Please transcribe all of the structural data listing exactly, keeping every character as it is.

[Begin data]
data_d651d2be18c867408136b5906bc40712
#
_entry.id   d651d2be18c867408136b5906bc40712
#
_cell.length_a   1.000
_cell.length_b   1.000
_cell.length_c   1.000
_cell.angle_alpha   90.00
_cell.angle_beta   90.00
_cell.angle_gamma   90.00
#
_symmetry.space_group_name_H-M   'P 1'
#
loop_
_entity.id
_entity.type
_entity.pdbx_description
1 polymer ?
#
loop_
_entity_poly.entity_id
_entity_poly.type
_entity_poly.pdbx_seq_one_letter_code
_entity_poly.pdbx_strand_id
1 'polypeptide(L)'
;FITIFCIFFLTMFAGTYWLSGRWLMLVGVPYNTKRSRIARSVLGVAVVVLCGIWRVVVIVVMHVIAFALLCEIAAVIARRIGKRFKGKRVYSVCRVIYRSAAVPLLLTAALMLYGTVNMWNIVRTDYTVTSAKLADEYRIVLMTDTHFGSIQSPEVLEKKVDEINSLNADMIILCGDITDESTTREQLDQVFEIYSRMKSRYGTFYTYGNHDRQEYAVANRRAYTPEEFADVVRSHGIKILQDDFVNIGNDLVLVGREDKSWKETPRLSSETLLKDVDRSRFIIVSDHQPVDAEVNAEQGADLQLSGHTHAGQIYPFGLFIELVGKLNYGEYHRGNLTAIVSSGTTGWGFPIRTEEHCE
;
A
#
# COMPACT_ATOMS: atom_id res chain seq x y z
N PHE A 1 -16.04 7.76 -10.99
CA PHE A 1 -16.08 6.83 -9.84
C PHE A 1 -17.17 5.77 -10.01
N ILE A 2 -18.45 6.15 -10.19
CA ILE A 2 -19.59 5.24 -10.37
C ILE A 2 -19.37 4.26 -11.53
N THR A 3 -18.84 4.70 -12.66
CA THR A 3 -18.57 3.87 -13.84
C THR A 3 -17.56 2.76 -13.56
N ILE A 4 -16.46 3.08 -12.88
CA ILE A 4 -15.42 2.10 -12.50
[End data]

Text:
data_d651d2be18c867408136b5906bc40712
#
_entry.id   d651d2be18c867408136b5906bc40712
#
_cell.length_a   1.000
_cell.length_b   1.000
_cell.length_c   1.000
_cell.angle_alpha   90.00
_cell.angle_beta   90.00
_cell.angle_gamma   90.00
#
_symmetry.space_group_name_H-M   'P 1'
#
loop_
_entity.id
_entity.type
_entity.pdbx_description
1 polymer ?
#
loop_
_entity_poly.entity_id
_entity_poly.type
_entity_poly.pdbx_seq_one_letter_code
_entity_poly.pdbx_strand_id
1 'polypeptide(L)'
;FITIFCIFFLTMFAGTYWLSGRWLMLVGVPYNTKRSRIARSVLGVAVVVLCGIWRVVVIVVMHVIAFALLCEIAAVIARRIGKRFKGKRVYSVCRVIYRSAAVPLLLTAALMLYGTVNMWNIVRTDYTVTSAKLADEYRIVLMTDTHFGSIQSPEVLEKKVDEINSLNADMIILCGDITDESTTREQLDQVFEIYSRMKSRYGTFYTYGNHDRQEYAVANRRAYTPEEFADVVRSHGIKILQDDFVNIGNDLVLVGREDKSWKETPRLSSETLLKDVDRSRFIIVSDHQPVDAEVNAEQGADLQLSGHTHAGQIYPFGLFIELVGKLNYGEYHRGNLTAIVSSGTTGWGFPIRTEEHCE
;
A
#
# COMPACT_ATOMS: atom_id res chain seq x y z
N PHE A 1 -16.04 7.76 -10.99
CA PHE A 1 -16.08 6.83 -9.84
C PHE A 1 -17.17 5.77 -10.01
N ILE A 2 -18.45 6.15 -10.19
CA ILE A 2 -19.59 5.24 -10.37
C ILE A 2 -19.37 4.26 -11.53
N THR A 3 -18.84 4.70 -12.66
CA THR A 3 -18.57 3.87 -13.84
C THR A 3 -17.56 2.76 -13.56
N ILE A 4 -16.46 3.08 -12.88
CA ILE A 4 -15.42 2.10 -12.50